Then the concept of global warming came along. We had already concluded that the world was screwed up, but didn’t have a measurement, a scientifically authoritative declaration. I/we new that car emissions were horrid. The global warming thesis was a global phenomena, not just utopian. It required international policy decisions to implement solutions.

Global warming became the reasoning to support “the world as it is must change”.

I’ve come to feel that the thesis is of a religious nature. Individuals that would achieve a simple life by eating together, carpooling, sharing a large house for their own merits, have been asked to first reference global warming as a conditional credo, a prerequisite to eating together, carpooling, or sharing a house.

So, I prefer a different primary motivation for doing ecological good.

I believe that there are real goals in the world that require attention, summarized as the effort to improve social welfare within an ecology so social scales. (Person, family, community, region, macro-region)

The concentration of wealth in society is a real problem. It renders the marketplace less of a responsive mechanism for optimizing the utilization of scarce resources. It relies on the fancies of a few families to direct capital to provide for all of the “blood-flow” of the economy. As money chases after dependable profits, it tends to invest where services are already developed. The concentrated wealth system is structurally designed to neglect locales and communities where capital is needed. It devalues the contributions of nature to services that humans must benefit from in favor of human-created services, and thereby then devalues rural value addition and life.

The creation of increasing masses of unassimilable toxins in the environment is a real problem. There is no downstream ultimately. In many locales where toxic wastes have been “successfully” dumped, that is no longer feasible. In the oceans for example, toxins have circulated widely, and even in parts per million of some substances have hindered reproduction, caused species-wide dysfunctional mutations, disturbed the food chain, and created larger and larger pockets of dead zones at the mouths of major river systems particularly that affect regional ecologies and the people that rely on them.

We’ve used much of key materials and have not instituted the degree of recycling required to continue to benefit from the use of those materials. Such formerly common materials as copper and zinc, that are used WIDELY in our industrial society are now scarce.

We overconsume. We’ve depleted fisheries, land, water, forests.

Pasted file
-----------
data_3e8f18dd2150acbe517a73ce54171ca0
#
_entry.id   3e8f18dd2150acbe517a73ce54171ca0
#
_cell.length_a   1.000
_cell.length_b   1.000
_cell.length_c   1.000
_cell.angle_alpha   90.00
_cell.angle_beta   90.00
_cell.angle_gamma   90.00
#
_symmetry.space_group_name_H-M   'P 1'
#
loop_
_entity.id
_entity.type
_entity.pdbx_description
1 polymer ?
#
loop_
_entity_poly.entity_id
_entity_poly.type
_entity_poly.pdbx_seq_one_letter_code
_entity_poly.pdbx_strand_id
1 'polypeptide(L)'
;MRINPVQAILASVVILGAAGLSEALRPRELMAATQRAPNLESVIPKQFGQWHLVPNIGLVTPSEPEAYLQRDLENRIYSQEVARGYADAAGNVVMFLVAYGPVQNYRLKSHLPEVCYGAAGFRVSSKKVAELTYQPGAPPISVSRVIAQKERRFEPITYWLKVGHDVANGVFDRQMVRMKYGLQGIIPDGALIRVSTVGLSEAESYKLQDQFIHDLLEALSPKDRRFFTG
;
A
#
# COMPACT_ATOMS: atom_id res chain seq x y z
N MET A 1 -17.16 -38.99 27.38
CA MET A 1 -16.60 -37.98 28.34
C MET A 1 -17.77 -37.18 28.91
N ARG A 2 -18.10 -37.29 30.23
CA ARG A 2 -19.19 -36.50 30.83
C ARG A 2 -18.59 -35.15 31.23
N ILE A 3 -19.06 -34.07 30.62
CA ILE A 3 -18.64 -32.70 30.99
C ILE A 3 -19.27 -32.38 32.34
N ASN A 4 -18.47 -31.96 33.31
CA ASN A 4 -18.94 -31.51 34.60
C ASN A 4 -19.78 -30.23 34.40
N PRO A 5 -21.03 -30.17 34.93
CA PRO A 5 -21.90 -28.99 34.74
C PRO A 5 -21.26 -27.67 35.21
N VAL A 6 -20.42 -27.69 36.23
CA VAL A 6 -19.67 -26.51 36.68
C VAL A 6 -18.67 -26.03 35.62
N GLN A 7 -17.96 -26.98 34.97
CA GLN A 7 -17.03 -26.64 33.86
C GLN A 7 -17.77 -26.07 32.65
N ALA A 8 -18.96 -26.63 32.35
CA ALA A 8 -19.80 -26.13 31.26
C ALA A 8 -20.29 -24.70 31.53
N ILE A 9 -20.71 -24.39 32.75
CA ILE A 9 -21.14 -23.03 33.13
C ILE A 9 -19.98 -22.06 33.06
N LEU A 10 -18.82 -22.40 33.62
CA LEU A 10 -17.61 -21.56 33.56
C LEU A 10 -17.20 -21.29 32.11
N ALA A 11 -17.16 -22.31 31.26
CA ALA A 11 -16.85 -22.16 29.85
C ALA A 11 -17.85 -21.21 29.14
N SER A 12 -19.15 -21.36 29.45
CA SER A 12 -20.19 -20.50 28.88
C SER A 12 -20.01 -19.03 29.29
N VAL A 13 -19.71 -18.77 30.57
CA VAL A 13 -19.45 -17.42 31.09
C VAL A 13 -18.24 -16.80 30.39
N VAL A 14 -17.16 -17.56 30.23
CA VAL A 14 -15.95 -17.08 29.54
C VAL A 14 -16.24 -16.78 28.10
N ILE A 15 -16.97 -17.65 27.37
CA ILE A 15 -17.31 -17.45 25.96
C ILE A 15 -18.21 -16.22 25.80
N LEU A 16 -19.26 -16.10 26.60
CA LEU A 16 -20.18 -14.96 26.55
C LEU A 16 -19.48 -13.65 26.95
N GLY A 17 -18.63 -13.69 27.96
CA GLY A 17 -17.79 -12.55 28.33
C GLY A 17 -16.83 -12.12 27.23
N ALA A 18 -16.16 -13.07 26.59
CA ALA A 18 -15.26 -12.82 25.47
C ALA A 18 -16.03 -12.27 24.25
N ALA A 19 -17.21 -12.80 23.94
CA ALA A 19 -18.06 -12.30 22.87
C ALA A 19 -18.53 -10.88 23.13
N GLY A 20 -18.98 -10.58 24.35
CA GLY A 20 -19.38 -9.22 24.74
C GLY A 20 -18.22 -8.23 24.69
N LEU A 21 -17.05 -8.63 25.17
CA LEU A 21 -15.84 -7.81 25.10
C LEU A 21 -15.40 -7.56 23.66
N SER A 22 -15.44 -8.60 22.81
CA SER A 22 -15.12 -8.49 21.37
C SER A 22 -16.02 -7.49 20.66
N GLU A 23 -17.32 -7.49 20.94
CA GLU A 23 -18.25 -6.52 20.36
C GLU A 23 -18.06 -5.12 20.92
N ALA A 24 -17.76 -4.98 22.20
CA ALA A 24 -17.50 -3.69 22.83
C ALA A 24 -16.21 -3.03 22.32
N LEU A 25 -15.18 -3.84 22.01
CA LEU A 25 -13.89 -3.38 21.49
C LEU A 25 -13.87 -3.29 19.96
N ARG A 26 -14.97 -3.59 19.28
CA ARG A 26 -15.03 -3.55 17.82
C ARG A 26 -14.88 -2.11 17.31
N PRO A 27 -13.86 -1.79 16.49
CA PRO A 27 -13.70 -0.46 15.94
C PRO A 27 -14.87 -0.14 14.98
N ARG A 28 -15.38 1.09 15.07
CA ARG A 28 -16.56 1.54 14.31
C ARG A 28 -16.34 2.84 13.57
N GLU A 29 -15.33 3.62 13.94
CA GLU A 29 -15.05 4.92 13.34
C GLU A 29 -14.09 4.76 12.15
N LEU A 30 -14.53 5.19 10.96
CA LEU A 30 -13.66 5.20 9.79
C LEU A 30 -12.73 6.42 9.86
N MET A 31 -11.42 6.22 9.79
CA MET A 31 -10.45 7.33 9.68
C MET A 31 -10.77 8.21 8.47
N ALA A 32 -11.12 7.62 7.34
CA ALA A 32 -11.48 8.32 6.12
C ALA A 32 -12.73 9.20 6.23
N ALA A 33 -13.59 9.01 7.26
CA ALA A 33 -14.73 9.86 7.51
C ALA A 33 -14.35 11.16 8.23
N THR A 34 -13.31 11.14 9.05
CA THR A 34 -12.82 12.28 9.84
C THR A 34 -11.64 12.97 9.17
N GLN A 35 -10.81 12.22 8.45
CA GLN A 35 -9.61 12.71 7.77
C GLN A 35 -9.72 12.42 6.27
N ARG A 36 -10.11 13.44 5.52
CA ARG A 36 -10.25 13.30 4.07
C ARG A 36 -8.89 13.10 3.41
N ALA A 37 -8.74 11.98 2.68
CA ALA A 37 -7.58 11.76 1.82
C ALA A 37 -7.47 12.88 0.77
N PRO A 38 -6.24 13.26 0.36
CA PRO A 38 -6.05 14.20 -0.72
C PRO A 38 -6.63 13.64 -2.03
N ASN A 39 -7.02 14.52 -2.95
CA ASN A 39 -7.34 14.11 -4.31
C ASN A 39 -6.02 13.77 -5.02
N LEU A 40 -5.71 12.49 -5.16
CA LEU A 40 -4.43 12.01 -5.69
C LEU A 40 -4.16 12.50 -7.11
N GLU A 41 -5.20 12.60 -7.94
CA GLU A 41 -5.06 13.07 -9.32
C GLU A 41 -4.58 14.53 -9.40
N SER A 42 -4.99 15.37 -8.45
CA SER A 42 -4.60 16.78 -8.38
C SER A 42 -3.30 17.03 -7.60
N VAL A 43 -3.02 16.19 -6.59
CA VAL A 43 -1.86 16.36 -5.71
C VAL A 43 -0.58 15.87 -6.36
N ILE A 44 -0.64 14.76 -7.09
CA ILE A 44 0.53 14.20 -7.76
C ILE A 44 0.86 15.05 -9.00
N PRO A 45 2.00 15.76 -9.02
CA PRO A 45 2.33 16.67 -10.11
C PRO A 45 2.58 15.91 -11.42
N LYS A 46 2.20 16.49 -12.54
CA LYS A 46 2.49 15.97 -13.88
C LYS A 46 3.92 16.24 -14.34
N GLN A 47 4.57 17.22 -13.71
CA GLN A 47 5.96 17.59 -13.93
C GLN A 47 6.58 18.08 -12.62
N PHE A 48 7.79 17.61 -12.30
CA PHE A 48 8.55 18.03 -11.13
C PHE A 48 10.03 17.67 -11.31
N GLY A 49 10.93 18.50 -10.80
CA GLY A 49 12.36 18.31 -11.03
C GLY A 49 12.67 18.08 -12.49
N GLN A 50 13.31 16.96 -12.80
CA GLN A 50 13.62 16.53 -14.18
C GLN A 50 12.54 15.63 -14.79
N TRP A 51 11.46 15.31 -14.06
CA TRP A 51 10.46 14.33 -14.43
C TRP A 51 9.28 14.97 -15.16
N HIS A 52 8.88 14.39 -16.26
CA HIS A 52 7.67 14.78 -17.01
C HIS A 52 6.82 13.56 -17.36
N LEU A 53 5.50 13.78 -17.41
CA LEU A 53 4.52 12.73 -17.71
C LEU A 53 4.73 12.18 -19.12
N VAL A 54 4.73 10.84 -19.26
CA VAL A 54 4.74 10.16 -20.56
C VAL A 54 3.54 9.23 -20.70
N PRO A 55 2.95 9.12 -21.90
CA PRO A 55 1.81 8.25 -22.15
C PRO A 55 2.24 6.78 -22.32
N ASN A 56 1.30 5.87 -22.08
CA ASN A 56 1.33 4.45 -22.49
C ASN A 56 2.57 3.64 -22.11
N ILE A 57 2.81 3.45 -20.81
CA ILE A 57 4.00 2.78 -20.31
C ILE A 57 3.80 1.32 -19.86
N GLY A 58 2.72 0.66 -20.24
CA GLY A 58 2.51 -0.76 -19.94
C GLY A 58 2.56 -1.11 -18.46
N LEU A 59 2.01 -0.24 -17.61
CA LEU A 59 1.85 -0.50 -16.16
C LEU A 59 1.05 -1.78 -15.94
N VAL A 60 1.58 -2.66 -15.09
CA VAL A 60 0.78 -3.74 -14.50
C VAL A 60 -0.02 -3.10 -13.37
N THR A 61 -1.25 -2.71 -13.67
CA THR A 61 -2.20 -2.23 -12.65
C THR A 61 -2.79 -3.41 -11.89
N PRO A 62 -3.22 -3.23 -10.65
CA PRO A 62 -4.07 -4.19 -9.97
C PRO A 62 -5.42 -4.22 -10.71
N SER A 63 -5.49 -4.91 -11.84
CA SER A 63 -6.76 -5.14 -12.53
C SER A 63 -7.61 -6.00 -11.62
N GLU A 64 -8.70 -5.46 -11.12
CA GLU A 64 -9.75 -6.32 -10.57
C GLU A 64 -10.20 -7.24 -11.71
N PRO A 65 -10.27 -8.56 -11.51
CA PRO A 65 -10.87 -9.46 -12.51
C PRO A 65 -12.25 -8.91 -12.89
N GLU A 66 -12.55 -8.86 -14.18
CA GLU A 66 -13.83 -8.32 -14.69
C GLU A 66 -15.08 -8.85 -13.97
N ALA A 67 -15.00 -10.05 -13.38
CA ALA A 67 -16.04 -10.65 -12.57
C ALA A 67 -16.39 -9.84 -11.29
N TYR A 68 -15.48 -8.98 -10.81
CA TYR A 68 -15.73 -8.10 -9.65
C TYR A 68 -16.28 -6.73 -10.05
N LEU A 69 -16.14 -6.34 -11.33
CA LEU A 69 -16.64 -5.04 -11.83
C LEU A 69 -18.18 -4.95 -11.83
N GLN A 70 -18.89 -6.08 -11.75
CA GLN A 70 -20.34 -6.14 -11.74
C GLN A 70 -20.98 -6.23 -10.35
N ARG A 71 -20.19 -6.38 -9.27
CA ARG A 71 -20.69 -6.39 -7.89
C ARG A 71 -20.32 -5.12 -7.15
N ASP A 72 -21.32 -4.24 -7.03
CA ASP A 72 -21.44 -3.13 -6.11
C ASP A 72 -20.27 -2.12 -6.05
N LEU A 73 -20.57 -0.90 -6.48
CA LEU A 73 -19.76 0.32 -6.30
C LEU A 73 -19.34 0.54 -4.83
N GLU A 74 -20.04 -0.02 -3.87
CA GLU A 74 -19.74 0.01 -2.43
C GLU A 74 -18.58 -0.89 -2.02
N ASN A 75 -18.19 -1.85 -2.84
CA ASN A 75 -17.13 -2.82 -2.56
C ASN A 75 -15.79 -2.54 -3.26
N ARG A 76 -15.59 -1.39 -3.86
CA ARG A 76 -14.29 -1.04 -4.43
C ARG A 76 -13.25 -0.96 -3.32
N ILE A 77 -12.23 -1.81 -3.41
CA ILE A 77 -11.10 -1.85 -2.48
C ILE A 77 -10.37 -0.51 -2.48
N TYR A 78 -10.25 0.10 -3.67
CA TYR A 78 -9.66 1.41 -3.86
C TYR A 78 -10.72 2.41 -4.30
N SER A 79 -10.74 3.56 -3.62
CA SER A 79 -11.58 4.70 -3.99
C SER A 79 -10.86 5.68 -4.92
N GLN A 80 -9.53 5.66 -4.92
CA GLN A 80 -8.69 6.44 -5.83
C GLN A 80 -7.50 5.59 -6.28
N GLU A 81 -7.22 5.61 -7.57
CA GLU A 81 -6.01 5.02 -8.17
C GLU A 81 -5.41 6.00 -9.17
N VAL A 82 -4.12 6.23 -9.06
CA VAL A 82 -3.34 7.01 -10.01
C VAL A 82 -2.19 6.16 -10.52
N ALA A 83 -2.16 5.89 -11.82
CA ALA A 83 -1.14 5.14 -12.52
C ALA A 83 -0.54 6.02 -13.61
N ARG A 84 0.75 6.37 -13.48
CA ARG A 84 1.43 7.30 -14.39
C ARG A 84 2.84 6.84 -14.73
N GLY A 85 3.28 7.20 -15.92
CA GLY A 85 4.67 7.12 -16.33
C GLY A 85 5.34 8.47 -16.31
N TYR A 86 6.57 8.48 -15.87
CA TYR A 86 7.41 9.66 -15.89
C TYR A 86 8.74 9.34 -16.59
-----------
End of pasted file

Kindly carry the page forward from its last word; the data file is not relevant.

We have high fixed costs of living, including high debt.

The solution to these problems resemble the solutions are also solutions to issues of global warming, but solutions to global warming are not solutions to these overarching social problems.

I suggest that we emphasize comprehensive social welfare as our rallying cry, with the spirit of “enough”. When we’re confident that we’ve achieved a critical human need, lets be content individually and socially with enough, and move on.

By “comprehensive social welfare”, I mean the measuring of a person’s/family’s/community’s/region’s well-being per one of the comprehensive assessments systems now “on the market”, and then committedly endeavoring to improve social welfare imaginatively and synergistically.

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I saw Bill McKibben speak this week. A very natural, articulate, funny man.

But, I’m still a gadfly on global warming.

I’m not a gadfly on the fact that there is human induced global warming. That seems to me to be confirmed, true.

But, I’m a gadfly on the significance. In other words,  so what.

20,000 years ago, the site in Brattleboro that I saw Bill McKibben speak was under 6,000 ft of ice. Yes, 6,000 feet.

The planetary sea level was 300 feet lower than currently. Yes, 300 feet.

Between then and now, there was climate change.

All of the symptoms of extensive climate change that is posed as dangerous currently, occurred more severely in those 20,000 years. Mass extinctions from radical changes in habitat. Volatile storm activity. Forced migration of peoples.

The only thing that could be new is if the levels of carbon in the atmosphere will project the planet towards a venus-like positive feedback loop of warming.

I don’t see it. I don’t know of anyone that proposes that that is the case.